Here I continue with a brief summary of what Dr Irvin D. Yalom suggests as a way of therapy, and indeed a way of living, that overcomes the terror of death through what he terms connection. We have already discussed how through (i) the healing human touch, (ii) empathy and (iii) the power of presence in and through friendship connection may be made with the suffering and dying other. Such “connection”, Yalom argues, overcomes the inevitable gap of estrangement and sheer existential loneliness caused by the inevitability of death.
The Importance of Self-Disclosure:
Another intimate sharing between human beings that is therapeutic is the reality of self-disclosure. For the therapist, this could theoretically be seen as a useful technique that can be acquired and practised. However, such a technique must become more than a technique, it must be genuine and natural and totally unforced. Otherwise it is rendered useless. Let us return to the words of our learned psychiatrist once again:
Because many therapists have trained in traditions that stress the importance of opaqueness and neutrality, friends willing to reveal themselves to one another may, in this regard have an advantage over professional therapists…. Self-disclosure plays a crucial role in the development of intimacy. Generally relationships build by a process of reciprocal self-revelations… (Yalom, p. 131)
Our Values and Actions ripple on through Generations:
It has often been commented that religious people who see life as continuing in some form after this earthly existence are happier and more content souls. However, not having the consolation of religious beliefs need be no hindrance to one’s personal equanimity or sense of acceptance in approaching death as the appreciation and realisation of the on-going ripple effect of one’s actions in the world can lead to similar consolations. How often have we heard people aver that they hope to leave the world a better place than when we entered it? The effects of our good actions ripple out from us and transform to some extent the world in which we lived and moved and had our being. Admittedly, some people have the consolation of living on in their children. However, whether one is married or not, has children or not, real happiness and contentment are literally an inside job, my appreciation of my own meaning and significance in and of myself. If I have valued my real self much, I will also have valued the true and authentic self of every other human being. I will also have sent out positive ripples or vibes which will radiate out further, long after my demise.
Yalom refers to a medieval morality play called Everyman where the eponymous character sought a companion everywhere to accompany him on his lonely road through death and on into the next world. However, everyone turned him down until finally in desperation he found one person only who had the courage to go with him and that was a character called Good Deeds. Let me continue by using the words of our brilliant and inspiring psychiatrist:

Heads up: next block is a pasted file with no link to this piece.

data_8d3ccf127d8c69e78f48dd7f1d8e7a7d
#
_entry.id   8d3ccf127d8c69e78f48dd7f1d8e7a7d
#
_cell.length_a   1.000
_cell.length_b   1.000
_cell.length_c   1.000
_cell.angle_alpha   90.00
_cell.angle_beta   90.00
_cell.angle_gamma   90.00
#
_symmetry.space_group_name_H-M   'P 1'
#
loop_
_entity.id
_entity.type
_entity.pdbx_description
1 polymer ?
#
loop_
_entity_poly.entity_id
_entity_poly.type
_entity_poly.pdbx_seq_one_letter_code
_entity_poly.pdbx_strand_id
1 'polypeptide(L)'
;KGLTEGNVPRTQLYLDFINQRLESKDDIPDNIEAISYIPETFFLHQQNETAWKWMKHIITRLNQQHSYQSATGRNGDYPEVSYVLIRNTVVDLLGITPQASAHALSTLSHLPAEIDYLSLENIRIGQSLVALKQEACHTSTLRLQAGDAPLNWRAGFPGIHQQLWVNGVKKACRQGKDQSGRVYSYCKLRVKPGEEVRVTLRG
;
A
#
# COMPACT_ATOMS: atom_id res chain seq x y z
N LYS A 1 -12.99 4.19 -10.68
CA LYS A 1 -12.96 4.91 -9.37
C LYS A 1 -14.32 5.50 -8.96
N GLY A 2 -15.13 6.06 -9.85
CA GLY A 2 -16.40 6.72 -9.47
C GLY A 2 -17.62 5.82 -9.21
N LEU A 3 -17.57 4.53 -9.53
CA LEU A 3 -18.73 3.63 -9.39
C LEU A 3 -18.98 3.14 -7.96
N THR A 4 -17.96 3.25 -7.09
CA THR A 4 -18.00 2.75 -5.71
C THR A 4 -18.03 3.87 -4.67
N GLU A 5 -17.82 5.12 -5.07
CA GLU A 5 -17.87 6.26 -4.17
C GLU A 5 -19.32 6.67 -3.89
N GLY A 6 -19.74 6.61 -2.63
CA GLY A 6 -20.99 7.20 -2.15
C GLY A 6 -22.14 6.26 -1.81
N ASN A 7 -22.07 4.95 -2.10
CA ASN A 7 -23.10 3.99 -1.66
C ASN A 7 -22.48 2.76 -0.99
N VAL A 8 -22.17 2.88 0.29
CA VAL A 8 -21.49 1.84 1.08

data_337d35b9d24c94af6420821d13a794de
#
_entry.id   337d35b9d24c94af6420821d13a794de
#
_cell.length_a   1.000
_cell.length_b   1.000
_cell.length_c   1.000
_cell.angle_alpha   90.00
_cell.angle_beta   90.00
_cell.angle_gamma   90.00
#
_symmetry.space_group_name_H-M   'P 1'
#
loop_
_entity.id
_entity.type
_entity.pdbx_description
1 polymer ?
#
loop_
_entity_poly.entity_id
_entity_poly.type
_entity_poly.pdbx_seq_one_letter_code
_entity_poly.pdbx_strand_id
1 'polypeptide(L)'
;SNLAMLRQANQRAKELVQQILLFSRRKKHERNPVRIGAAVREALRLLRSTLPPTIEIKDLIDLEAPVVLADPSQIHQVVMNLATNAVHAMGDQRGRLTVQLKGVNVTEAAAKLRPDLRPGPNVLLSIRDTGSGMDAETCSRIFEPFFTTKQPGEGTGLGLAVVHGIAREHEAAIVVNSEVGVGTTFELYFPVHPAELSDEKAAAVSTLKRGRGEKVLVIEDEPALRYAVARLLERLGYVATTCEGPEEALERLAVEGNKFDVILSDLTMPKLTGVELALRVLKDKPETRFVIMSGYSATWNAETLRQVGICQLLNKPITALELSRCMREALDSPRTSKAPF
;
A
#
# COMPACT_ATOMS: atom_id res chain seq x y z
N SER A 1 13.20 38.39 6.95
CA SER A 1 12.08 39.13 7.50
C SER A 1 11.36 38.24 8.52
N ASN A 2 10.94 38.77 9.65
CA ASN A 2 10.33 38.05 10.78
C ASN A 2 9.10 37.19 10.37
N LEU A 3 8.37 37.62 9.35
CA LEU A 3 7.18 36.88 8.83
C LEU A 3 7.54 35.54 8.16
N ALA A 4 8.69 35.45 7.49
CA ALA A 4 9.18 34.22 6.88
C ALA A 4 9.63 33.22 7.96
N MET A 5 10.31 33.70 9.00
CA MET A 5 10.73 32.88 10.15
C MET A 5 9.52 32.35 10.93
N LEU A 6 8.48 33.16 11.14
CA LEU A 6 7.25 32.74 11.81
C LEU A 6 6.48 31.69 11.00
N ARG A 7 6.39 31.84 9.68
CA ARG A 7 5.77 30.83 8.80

… the Christian moral of this morality play: that you can take with you from this world nothing that you have received; you can only take what you have given. A secular interpretation of this drama suggests that rippling – that is the realization of your good deeds, of your virtuous influence on others that persists beyond yourself – may soften the pain and loneliness of the final journey.(Ibid., 134)
The Role of Gratitude to enhance Rippling:
Yalom then recounts an exercise often given by Martin Seligman, one of the leaders of the positive psychology movement, at his workshops. The exercise went something like this: “Think of someone still living to whom you are very thankful, and to whom you have never expressed this gratitude. Sit down and write a letter to that person for ten minutes. Then pair up with someone in the group and share your letter. The final step is that you must, as soon as you possibly can, pay a personal visit to that person.” (My paraphrase of Yalom’s recollection of Seligman’s instructions.)
Discover your own Wisdom:
Yalom rightly traces this advise back to Socrates. The role of the mentor, teacher, facilitator, counsellor or friend, following the Socratic method is to ask pertinent questions which force us to go deeper into ourselves and mine our very own wisdom. In this we must also learn to parent ourselves as we travel the road deathwards.
The Value of Regret:
I shall resist paraphrase here as Yalom’s words are pared to the bare essentials, and this better to quote the man in full:
I often counsel myself and my patients to imagine one or five years ahead and think of the new regrets that will have piled up in that period. Then I pose the question that has real therapeutic crunch: “How can you live now without building new regrets? What do you have to change in your life? (Ibid., pp. 145-146)
Savour the Awakening:
The awakening to which our learned and wise psychotherapist refers is the awakening of the soul to its mortality. The author encourages us to savour it, appreciate it, value it, take advantage of it. Such an awareness helps us to really value the importance of life, of living in the now, because we only live once. We can never repeat our one and only performance. What a pity to waste it!